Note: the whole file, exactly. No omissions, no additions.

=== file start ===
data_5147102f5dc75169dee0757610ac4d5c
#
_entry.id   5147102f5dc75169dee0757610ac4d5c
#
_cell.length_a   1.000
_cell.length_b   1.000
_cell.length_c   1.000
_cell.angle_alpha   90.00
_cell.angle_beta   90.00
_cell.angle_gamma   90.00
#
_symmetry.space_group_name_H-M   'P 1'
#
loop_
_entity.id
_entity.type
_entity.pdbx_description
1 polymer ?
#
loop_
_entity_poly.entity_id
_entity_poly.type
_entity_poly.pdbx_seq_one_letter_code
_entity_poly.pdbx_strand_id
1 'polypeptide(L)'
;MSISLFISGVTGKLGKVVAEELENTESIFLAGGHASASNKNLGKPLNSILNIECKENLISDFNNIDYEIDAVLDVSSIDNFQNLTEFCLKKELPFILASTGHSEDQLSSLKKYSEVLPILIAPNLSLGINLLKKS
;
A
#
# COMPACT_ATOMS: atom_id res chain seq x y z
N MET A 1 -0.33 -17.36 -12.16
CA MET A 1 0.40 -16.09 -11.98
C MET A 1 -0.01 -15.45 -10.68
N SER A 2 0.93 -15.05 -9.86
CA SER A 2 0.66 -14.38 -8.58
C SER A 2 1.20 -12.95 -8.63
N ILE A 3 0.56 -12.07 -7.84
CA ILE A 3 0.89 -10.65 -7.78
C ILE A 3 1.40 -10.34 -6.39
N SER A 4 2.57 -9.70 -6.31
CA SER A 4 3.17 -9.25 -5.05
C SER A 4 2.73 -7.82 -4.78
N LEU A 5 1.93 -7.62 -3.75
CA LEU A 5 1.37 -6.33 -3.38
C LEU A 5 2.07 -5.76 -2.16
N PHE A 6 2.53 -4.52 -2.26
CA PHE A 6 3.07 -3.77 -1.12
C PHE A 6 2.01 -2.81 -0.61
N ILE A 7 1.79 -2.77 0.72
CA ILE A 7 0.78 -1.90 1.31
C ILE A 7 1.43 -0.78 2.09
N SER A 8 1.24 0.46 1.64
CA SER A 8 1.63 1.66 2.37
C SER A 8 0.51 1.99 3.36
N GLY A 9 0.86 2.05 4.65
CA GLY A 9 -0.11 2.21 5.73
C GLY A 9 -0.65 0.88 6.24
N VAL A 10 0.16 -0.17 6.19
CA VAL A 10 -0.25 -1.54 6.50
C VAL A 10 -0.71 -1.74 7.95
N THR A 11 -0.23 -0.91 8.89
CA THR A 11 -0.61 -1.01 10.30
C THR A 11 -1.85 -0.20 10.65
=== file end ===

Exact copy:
data_5147102f5dc75169dee0757610ac4d5c
#
_entry.id   5147102f5dc75169dee0757610ac4d5c
#
_cell.length_a   1.000
_cell.length_b   1.000
_cell.length_c   1.000
_cell.angle_alpha   90.00
_cell.angle_beta   90.00
_cell.angle_gamma   90.00
#
_symmetry.space_group_name_H-M   'P 1'
#
loop_
_entity.id
_entity.type
_entity.pdbx_description
1 polymer ?
#
loop_
_entity_poly.entity_id
_entity_poly.type
_entity_poly.pdbx_seq_one_letter_code
_entity_poly.pdbx_strand_id
1 'polypeptide(L)'
;MSISLFISGVTGKLGKVVAEELENTESIFLAGGHASASNKNLGKPLNSILNIECKENLISDFNNIDYEIDAVLDVSSIDNFQNLTEFCLKKELPFILASTGHSEDQLSSLKKYSEVLPILIAPNLSLGINLLKKS
;
A
#
# COMPACT_ATOMS: atom_id res chain seq x y z
N MET A 1 -0.33 -17.36 -12.16
CA MET A 1 0.40 -16.09 -11.98
C MET A 1 -0.01 -15.45 -10.68
N SER A 2 0.93 -15.05 -9.86
CA SER A 2 0.66 -14.38 -8.58
C SER A 2 1.20 -12.95 -8.63
N ILE A 3 0.56 -12.07 -7.84
CA ILE A 3 0.89 -10.65 -7.78
C ILE A 3 1.40 -10.34 -6.39
N SER A 4 2.57 -9.70 -6.31
CA SER A 4 3.17 -9.25 -5.05
C SER A 4 2.73 -7.82 -4.78
N LEU A 5 1.93 -7.62 -3.75
CA LEU A 5 1.37 -6.33 -3.38
C LEU A 5 2.07 -5.76 -2.16
N PHE A 6 2.53 -4.52 -2.26
CA PHE A 6 3.07 -3.77 -1.12
C PHE A 6 2.01 -2.81 -0.61
N ILE A 7 1.79 -2.77 0.72
CA ILE A 7 0.78 -1.90 1.31
C ILE A 7 1.43 -0.78 2.09
N SER A 8 1.24 0.46 1.64
CA SER A 8 1.63 1.66 2.37
C SER A 8 0.51 1.99 3.36
N GLY A 9 0.86 2.05 4.65
CA GLY A 9 -0.11 2.21 5.73
C GLY A 9 -0.65 0.88 6.24
N VAL A 10 0.16 -0.17 6.19
CA VAL A 10 -0.25 -1.54 6.50
C VAL A 10 -0.71 -1.74 7.95
N THR A 11 -0.23 -0.91 8.89
CA THR A 11 -0.61 -1.01 10.30
C THR A 11 -1.85 -0.20 10.65